Keokuk and its “Great Dam” Mark a Century of Power
Thousands of people are expected to visit southeast Iowa this weekend for the 100th anniversary celebration of the historic dam that spans the Mississippi River between Keokuk and Hamilton.
Mike Foley, a member of the planning committee for the 100th anniversary, spent hundreds of hours researching the project and reviewing photographs and newspaper articles. The dream of a “little Chicago,” never came to pass, as the community’s population grew to about 15-thousand in 1920, but never exceeded 17-thousand…Far short of Chicago’s population of more than two-million people at that time.
Keokuk did gain several local industries, including Midwest Carbide and Keokuk Steel Castings. But it never realized those skyscrapers from the drawing. Foley says while the dam did not lead to the population or economic growth people expected — it at least put Keokuk on the map.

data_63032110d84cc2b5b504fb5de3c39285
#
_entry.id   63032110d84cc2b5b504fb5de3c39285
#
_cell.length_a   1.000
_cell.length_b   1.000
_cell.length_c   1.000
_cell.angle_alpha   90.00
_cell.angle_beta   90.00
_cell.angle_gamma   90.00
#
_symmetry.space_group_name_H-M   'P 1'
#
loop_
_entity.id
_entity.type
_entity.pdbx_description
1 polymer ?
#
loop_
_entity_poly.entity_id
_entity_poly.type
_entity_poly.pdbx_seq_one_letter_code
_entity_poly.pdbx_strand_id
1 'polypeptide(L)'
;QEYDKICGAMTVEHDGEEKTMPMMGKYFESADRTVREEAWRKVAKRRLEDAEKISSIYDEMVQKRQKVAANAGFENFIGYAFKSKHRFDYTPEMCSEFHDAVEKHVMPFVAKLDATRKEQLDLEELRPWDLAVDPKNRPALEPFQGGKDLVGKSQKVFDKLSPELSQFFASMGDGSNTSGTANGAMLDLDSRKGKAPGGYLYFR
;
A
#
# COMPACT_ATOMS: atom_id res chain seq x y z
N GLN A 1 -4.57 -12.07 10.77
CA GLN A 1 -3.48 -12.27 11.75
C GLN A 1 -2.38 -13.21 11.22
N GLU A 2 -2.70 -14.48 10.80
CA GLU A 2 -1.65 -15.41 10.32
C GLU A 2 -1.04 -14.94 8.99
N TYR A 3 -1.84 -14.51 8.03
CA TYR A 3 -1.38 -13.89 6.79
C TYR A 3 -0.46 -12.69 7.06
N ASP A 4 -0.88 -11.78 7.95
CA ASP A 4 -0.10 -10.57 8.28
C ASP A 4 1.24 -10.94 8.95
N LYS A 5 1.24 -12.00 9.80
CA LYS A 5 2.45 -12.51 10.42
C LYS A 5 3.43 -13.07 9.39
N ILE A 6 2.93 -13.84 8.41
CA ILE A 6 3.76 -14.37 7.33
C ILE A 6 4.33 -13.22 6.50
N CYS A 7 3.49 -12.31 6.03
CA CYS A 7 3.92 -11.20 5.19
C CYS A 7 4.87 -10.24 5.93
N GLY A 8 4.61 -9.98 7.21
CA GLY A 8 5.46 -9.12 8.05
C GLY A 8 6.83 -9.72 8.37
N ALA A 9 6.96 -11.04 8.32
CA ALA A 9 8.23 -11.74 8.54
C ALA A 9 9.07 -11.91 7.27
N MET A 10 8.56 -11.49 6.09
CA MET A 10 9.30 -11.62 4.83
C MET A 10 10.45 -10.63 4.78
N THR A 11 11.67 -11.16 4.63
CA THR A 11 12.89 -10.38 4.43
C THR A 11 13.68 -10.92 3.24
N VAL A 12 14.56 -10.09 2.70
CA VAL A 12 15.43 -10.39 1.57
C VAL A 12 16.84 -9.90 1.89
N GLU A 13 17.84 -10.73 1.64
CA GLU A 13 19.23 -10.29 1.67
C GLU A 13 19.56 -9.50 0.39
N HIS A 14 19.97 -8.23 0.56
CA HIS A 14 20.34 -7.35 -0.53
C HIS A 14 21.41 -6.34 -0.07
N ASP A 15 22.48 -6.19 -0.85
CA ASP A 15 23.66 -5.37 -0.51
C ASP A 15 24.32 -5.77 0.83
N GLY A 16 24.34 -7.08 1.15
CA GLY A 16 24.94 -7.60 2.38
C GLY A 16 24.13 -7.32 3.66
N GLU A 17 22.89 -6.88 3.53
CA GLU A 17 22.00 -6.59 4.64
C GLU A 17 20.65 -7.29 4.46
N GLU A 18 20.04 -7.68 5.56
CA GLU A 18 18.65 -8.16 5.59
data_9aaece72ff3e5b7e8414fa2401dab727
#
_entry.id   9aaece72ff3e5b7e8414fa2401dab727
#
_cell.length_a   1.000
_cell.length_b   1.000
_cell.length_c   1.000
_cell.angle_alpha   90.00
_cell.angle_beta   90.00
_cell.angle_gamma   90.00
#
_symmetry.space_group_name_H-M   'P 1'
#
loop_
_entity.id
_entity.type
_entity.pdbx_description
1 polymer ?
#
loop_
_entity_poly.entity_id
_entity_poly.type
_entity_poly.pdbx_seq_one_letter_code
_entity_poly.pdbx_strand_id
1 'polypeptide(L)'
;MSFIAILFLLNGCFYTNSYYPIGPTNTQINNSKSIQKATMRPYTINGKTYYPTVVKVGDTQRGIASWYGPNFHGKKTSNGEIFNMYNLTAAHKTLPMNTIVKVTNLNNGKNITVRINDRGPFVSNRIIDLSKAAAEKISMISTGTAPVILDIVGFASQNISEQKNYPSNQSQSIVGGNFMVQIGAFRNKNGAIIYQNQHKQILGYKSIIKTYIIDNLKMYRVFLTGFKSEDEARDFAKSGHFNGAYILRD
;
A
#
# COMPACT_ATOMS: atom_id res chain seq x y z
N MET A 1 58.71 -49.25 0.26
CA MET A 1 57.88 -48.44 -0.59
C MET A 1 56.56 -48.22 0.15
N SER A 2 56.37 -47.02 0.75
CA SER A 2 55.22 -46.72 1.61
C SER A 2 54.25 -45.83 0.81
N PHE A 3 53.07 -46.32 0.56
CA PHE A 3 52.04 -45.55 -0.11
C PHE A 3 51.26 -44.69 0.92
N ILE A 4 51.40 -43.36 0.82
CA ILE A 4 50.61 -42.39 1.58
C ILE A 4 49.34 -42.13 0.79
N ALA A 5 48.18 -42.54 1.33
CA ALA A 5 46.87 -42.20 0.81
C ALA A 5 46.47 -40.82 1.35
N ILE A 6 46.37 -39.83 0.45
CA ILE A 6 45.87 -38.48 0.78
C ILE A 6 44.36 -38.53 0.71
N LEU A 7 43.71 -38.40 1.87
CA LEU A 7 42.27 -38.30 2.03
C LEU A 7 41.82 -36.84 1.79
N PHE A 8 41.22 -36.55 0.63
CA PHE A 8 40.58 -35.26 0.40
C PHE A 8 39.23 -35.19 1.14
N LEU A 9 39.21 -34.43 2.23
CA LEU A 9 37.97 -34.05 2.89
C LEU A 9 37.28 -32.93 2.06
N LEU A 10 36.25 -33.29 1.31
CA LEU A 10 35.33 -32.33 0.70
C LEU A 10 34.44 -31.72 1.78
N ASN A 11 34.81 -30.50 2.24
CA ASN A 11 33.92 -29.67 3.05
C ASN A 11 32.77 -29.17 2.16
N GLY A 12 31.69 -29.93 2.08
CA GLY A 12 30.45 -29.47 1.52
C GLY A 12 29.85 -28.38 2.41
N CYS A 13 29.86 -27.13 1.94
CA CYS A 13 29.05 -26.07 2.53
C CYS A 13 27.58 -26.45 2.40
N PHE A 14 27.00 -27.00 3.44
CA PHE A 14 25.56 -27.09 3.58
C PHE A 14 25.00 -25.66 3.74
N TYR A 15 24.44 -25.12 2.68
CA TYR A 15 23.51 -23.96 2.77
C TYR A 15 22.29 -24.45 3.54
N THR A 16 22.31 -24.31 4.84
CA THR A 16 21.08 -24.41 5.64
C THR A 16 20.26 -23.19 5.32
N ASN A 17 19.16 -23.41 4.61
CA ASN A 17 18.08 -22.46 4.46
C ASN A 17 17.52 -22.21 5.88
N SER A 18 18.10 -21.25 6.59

The construction of the dam seemed impossible to some. John Hallwas wrote the book “Keokuk and the Great Dam” and says engineer Hugh Cooper pushed for articles to be written about the construction for that very reason.
Hallwas says the notoriety increased as more and more dignitaries such as governors and senators from other states came to visit and observe the construction. And he says it’s important to note that the dam did accomplish its initial goal of improving river transportation.
Today the dam still controls river levels and produces electricity. Keokuk Mayor Tom Marion says there is another benefit — tourism. Foley with the planning committee says the most important thing to consider when it comes to the dam is that it is simply still there.
Local organizers expect 15-to-20 thousand people to visit Keokuk and Hamilton to participate in the 100th anniversary celebration.